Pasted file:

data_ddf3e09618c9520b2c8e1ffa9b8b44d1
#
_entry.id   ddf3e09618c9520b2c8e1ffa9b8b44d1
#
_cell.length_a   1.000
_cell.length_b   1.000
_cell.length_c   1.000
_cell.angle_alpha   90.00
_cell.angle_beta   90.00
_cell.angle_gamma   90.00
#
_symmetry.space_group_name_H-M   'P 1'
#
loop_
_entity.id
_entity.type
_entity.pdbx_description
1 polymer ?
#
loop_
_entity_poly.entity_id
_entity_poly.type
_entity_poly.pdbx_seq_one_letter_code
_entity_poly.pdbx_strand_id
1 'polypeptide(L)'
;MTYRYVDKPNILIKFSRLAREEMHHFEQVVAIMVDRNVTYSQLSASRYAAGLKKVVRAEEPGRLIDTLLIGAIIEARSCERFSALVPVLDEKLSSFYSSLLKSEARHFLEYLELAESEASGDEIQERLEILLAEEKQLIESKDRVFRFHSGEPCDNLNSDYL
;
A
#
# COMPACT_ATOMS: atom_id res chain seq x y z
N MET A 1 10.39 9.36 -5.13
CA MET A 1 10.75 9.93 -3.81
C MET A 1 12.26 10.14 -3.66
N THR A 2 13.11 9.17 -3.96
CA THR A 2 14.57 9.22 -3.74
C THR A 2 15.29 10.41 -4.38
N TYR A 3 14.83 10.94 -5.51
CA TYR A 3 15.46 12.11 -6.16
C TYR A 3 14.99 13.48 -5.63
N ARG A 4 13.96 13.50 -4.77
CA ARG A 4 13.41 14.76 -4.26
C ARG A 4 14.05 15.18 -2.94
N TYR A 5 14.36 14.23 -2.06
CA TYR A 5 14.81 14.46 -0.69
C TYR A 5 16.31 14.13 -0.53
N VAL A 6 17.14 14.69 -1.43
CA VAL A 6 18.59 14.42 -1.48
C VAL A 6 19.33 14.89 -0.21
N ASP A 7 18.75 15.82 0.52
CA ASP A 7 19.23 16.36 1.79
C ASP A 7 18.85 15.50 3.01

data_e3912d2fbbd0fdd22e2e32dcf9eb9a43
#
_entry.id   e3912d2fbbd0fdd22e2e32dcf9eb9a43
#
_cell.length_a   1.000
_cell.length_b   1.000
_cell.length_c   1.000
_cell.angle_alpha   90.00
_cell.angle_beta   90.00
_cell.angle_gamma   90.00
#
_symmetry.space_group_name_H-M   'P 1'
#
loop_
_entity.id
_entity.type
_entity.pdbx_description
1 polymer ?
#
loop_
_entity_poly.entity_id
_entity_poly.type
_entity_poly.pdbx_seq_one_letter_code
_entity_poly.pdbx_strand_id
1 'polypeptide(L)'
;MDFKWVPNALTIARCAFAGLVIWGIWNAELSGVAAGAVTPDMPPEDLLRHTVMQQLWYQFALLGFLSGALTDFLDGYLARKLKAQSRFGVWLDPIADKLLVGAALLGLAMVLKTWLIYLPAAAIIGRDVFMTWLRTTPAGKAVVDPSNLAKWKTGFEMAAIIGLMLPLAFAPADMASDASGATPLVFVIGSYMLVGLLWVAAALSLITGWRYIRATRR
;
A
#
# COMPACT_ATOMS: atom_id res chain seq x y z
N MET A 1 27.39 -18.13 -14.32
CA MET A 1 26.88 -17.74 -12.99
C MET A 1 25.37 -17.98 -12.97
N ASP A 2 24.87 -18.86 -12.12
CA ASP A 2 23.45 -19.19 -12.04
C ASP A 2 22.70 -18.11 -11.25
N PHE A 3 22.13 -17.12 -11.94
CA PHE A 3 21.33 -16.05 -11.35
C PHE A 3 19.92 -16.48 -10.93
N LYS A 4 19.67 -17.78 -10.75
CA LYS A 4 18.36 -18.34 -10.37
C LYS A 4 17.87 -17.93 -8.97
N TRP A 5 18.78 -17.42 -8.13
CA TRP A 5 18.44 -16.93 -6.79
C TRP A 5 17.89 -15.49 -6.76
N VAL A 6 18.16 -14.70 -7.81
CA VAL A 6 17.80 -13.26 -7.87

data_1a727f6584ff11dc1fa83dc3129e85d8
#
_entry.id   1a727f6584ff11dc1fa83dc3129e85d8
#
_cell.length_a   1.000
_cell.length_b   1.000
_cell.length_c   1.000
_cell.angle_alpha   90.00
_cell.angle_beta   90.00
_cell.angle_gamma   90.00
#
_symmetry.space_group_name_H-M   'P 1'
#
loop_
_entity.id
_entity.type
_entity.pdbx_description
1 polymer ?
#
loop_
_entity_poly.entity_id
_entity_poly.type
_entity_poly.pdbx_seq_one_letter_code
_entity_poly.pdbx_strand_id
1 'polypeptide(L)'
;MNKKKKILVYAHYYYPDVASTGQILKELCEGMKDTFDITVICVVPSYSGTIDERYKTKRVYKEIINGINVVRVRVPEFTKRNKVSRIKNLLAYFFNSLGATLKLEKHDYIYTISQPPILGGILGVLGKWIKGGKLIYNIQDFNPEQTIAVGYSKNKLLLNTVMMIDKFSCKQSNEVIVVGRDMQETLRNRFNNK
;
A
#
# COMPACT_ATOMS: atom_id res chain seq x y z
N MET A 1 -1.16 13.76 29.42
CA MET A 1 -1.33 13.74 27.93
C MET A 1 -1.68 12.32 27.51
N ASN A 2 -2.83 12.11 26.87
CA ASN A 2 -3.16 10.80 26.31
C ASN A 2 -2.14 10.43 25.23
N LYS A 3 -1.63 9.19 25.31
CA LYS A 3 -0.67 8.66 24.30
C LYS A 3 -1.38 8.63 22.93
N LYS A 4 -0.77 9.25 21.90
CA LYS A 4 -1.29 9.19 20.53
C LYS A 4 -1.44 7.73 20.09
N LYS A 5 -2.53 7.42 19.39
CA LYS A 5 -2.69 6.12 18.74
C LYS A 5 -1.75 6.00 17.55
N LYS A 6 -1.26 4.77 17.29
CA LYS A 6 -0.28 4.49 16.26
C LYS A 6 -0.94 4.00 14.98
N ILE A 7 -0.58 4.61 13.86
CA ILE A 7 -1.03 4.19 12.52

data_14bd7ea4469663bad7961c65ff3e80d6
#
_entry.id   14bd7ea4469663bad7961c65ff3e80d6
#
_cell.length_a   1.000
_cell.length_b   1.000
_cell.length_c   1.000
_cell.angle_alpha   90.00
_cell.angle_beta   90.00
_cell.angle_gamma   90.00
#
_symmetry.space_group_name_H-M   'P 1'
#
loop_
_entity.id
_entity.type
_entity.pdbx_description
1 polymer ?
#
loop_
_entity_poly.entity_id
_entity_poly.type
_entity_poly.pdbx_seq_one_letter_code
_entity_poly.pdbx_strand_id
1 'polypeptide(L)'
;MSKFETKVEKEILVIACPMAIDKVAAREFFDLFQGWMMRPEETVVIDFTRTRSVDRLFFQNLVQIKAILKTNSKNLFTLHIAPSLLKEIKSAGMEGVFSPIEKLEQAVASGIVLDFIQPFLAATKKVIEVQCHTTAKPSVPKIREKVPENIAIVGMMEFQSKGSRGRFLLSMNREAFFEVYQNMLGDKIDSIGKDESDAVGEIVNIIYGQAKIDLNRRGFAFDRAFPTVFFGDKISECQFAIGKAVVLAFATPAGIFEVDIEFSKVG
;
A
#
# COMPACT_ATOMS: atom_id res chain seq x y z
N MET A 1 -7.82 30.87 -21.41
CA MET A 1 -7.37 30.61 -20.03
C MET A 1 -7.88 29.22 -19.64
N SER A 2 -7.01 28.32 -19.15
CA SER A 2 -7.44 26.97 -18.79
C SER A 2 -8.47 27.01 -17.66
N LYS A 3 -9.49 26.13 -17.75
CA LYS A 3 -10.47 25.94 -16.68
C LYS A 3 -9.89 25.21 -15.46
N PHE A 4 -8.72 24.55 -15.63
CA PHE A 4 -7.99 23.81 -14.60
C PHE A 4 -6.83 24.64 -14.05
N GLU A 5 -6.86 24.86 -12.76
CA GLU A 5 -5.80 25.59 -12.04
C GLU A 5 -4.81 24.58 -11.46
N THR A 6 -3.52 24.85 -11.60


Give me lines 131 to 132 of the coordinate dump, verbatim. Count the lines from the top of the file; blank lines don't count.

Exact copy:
C MET A 1 -1.68 12.32 27.51
N ASN A 2 -2.83 12.11 26.87